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Democrats press Walmart, Costco, Kroger on mifepristone

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In this photo illustration, packages of Mifepristone tablets are displayed at a family planning clinic on April 13, 2023 in Rockville, Maryland. 

Anna Moneymaker | Getty Images

House Democrats on Thursday called on Walmart, Costco, Kroger, Safeway and Health Mart to publicly commit to sell the prescription abortion pill mifepristone at their retail pharmacies.

Pending lawsuits have jeopardized mifepristone’s approval in the U.S. For now, it is the most common method to terminate a pregnancy in the country.

The five companies have been silent for months on whether they will get certified to sell mifepristone under a Food and Drug Administration program that monitors how the medication is distributed and used by patients.

“It is unconscionable that five of the largest retail pharmacies in the country are refusing to declare whether they will receive certification to provide basic, legal, FDA-approved medication abortion health care for Americans,” Rep. Dan Goldman, D-NY, said in a statement Thursday.

Goldman and Rep. Judy Chu, D-Calif., sent a letter asking the companies’ CEOs to confirm by June 23 whether their pharmacies will get certified to sell the abortion pill.

More than 50 other Democratic lawmakers signed on to the letter.

“Your continued silence is unacceptable as it is misaligned with your publicly stated values in support of equal access to health care and of gender equality,” the lawmakers told the CEOs in the letter.

Democratic governors and senators asked the companies in March whether their pharmacies will get certified to dispense the medication. The companies still have not taken a public position on the issue.

The largest retail pharmacies in the U.S. have found themselves increasingly caught in the middle of the national battle over abortion access, which was set in motion by the Supreme Court’s decision to overturn Roe v. Wade last June. More than a dozen states have banned abortion since the high court overturned the landmark 1973 decision that protected access to the procedure as a right under the U.S. Constitution.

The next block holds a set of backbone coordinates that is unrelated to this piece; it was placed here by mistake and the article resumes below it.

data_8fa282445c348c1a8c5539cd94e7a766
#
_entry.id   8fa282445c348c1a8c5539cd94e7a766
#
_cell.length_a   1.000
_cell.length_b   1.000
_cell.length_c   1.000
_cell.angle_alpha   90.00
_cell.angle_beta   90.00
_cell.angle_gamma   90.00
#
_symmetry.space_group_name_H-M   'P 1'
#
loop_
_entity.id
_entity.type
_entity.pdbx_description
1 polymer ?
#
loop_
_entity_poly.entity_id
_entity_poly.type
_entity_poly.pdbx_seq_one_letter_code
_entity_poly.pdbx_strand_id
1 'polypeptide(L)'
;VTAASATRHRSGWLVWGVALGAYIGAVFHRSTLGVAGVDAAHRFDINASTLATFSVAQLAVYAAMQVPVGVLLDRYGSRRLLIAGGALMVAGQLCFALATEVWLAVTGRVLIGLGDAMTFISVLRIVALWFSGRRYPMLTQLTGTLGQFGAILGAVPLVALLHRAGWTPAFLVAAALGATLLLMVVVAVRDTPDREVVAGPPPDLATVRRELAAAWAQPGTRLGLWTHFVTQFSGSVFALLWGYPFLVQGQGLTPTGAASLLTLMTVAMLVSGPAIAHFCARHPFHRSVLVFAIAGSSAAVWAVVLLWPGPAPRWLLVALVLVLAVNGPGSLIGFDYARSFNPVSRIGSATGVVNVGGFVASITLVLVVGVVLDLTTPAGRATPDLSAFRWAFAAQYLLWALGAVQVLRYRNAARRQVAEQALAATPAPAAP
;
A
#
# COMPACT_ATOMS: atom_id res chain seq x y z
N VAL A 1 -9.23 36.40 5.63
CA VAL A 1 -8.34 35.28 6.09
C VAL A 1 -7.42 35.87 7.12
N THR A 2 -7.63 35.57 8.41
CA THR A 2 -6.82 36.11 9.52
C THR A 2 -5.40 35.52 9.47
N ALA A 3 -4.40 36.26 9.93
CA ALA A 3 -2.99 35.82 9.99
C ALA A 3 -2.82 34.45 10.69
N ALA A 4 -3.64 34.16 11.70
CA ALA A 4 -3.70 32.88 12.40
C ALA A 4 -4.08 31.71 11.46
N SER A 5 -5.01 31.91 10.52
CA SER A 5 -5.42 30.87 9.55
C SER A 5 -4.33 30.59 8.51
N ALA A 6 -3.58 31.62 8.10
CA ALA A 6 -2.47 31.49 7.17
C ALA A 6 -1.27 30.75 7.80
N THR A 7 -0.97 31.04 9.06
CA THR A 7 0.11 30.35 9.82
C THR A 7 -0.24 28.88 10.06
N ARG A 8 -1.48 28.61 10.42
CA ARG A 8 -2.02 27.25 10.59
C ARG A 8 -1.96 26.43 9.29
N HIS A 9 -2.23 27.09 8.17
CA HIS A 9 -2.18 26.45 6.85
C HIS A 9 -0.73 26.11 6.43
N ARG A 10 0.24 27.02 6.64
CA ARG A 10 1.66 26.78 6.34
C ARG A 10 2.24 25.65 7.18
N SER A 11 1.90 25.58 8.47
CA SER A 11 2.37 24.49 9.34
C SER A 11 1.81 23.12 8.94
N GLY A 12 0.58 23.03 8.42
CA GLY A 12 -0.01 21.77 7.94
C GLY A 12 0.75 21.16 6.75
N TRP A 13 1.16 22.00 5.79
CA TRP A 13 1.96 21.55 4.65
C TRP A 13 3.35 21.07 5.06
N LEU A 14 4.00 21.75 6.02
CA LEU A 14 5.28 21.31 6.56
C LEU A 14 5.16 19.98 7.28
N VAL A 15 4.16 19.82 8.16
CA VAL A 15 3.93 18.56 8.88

As conservative states implemented abortion bans after the fall of Roe, the FDA sought in January to expand access to mifepristone by allowing retail pharmacies for the first time to dispense the medication if they get certified.

The agency also permanently allowed women to obtain the pill by mail.

CVS and Walgreens, the two largest pharmacy chains in the U.S., said shortly after the FDA decision that they would get certified to sell mifepristone where it is legal to dispense the medication.

The companies soon faced a backlash from Republican state attorneys general, who fear easier access to mifepristone particularly by mail will undermine their states’ restrictive abortion laws or outright bans. 

The GOP attorneys general warned the CEOs of CVS and Walgreens that they would take legal action if the companies sold the pill in their states. Walgreens confirmed to the attorneys general that the company would not sell mifepristone in their states.

Walgreens then got smacked by California Gov. Gavin Newsom. The liberal governor refused to renew a state contract with Walgreens over its move.

Mifepristone’s status as a FDA-approved medication faces a deeply uncertain future, even in states where abortion remains legal.

A group of doctors who oppose abortion sued the FDA last November to pull mifepristone from the U.S. market entirely.

U.S. Judge Matthew Kacsmaryk in the Northern District of Texas ruled in the antiabortion doctors favor in April and suspended the FDA approval. The Supreme Court intervened in the case and preserved access to mifepristone as the litigation plays out.

A panel of three judges at U.S. 5th Circuit Court of Appeals now has the case and could issue a ruling at any time. The appeals court judges appeared skeptical of the Justice Department’s defense of mifepristone during oral arguments in May.

The case will likely end up before the Supreme Court again, particularly if the appeals court rules against mifepristone.

CNBC Health & Science

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